Although federal data show that fewer Medicare beneficiaries are dying in hospitals that doesn't mean they're getting a lot less medical care in their final days, new research suggests.

Even as deaths in acute-care hospitals declined between 2000 and 2009, the use of intensive care units in the final 30 days of life increased, as did short-term hospice use. The rate of changes to care for these patients, such as transfers within the last three days of life, also increased.

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The Two-Way
1:49 pm
Tue February 5, 2013

Did Ninjas Use Throwing Stars? A Conversation About Ninja Realities

An authentic master of ninjutsu martial art, Kazuki Ukita poses in Ninja costume at the Ninja museum's Ninja residence in the small ancient city of Ueno.
Toshifumi Kitamura AFP/Getty Images

Originally published on Tue February 5, 2013 2:31 pm

Our friends at On Point had a fascinating discussion today with the author of a new book about ninjas.

Here's what Sam Gale Rosen, On Point's producer, told us:

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It's All Politics
1:49 pm
Tue February 5, 2013

Even When They Qualify For Citizenship, Few Mexican Immigrants Seek It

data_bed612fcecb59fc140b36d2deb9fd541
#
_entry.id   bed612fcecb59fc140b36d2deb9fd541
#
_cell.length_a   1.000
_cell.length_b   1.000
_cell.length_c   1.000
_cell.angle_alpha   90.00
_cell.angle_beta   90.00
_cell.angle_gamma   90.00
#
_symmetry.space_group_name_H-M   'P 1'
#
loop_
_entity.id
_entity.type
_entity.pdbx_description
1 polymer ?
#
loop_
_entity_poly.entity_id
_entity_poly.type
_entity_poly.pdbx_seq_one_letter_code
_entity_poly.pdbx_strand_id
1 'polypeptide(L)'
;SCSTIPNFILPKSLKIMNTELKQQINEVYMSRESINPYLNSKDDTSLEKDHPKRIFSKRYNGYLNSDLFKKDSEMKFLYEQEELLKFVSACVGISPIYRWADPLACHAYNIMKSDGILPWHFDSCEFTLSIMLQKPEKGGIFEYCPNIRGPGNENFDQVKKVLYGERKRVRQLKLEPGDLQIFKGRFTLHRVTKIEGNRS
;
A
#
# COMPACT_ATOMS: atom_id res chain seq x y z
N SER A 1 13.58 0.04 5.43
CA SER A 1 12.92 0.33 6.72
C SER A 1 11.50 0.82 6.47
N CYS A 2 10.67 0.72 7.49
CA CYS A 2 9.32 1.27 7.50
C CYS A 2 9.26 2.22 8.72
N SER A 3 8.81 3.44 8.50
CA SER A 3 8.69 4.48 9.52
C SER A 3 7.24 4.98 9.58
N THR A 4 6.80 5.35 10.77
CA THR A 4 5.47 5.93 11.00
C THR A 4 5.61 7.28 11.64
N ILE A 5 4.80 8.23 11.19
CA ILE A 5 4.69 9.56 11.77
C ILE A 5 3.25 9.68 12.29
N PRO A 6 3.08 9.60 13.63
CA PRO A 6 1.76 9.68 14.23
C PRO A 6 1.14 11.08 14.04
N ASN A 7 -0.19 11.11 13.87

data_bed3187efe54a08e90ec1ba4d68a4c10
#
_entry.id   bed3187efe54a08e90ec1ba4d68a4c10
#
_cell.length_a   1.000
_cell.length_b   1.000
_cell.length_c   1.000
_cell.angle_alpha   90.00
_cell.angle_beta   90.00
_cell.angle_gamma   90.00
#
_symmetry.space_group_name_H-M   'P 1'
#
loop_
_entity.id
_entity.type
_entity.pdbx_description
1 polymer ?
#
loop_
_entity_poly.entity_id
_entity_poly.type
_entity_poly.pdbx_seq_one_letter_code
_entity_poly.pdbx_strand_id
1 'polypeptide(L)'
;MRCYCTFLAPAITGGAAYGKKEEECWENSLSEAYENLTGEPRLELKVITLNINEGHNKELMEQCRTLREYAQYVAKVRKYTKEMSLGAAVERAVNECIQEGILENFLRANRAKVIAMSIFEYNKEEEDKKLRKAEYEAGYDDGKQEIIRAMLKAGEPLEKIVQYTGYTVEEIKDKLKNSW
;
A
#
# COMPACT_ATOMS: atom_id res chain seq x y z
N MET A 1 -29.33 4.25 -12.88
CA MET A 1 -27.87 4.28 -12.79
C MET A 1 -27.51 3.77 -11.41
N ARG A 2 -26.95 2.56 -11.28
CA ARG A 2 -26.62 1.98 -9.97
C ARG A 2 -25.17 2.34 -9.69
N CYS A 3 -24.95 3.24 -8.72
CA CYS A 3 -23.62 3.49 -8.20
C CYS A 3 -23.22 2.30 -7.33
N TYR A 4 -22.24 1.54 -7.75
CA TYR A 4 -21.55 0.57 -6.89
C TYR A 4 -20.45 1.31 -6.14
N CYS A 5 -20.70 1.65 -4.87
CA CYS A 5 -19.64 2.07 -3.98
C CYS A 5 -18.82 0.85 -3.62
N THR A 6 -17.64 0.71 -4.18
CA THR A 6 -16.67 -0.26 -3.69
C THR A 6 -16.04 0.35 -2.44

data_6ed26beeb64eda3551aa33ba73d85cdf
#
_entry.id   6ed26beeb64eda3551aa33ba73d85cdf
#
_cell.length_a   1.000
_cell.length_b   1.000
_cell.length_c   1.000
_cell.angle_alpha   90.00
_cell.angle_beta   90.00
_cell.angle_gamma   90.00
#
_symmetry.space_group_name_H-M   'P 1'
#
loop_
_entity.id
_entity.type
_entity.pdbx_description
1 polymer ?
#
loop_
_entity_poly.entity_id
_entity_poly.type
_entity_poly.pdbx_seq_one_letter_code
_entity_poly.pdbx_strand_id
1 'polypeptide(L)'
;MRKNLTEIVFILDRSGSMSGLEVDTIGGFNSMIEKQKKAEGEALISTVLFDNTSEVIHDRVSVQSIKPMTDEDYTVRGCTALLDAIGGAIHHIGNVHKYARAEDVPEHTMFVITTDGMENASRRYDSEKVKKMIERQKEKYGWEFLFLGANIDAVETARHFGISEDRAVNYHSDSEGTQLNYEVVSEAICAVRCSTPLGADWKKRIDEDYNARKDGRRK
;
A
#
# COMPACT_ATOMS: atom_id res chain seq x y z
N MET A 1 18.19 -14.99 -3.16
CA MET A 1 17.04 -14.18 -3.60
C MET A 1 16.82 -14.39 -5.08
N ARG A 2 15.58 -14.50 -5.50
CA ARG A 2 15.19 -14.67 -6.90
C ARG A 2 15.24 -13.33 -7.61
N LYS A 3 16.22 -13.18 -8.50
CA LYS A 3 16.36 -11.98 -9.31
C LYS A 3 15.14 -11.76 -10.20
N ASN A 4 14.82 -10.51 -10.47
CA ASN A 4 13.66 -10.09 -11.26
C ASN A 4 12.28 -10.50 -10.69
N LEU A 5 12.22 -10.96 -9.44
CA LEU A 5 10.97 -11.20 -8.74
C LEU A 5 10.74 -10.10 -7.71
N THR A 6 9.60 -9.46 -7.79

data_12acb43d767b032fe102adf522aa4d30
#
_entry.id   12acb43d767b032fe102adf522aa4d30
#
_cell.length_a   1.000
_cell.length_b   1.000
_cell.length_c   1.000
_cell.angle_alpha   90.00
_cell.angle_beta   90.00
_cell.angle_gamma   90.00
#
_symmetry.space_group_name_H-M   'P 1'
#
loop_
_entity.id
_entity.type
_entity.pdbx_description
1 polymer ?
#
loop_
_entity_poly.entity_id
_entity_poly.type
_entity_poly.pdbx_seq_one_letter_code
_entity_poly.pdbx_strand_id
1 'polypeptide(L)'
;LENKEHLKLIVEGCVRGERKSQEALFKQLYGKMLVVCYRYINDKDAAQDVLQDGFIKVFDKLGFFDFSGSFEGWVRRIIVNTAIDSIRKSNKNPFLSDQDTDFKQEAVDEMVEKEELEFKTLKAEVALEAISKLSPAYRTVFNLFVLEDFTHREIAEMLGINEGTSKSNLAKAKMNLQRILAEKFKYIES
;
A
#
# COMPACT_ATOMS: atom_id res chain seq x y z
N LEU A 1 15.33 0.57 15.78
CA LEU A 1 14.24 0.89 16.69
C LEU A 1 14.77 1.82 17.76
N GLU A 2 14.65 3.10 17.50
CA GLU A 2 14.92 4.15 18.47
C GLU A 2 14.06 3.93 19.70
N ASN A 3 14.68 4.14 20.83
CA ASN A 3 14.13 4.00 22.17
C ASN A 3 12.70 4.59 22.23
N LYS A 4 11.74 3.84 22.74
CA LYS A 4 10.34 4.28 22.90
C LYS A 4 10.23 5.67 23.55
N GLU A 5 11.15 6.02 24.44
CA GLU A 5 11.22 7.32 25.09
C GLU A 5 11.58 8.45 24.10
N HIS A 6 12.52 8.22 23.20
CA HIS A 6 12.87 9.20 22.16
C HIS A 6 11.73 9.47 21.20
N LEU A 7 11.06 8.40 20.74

Originally published on Tue February 5, 2013 2:02 pm

While a path to citizenship is a central component of proposed changes to the nation's immigration laws, most Mexican immigrants now eligible for U.S. citizenship don't obtain it, according to a new study.

The Pew Hispanic Center report found that only about 36 percent of eligible Mexicans take the steps to become U.S. citizens, compared to 68 percent of all other immigrants.

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Business
1:48 pm
Tue February 5, 2013

Why Is It So Hard To Make A 100 Percent American Hand Dryer?

The Xlerator hand dryer is made almost entirely of American components and assembled in Massachusetts. But the company's owner says it's simply not cost-effective to use an American-made motor.
Andrea Hsu NPR

Originally published on Tue February 5, 2013 5:17 pm

Fifteen years ago, Denis Gagnon bought a company that made a product nobody really liked: hand dryers. But he quickly managed to turn Massachusetts-based Excel Dryer into an innovator with the Xlerator — a high-speed dryer that cut drying time from more than 30 seconds to less than 15.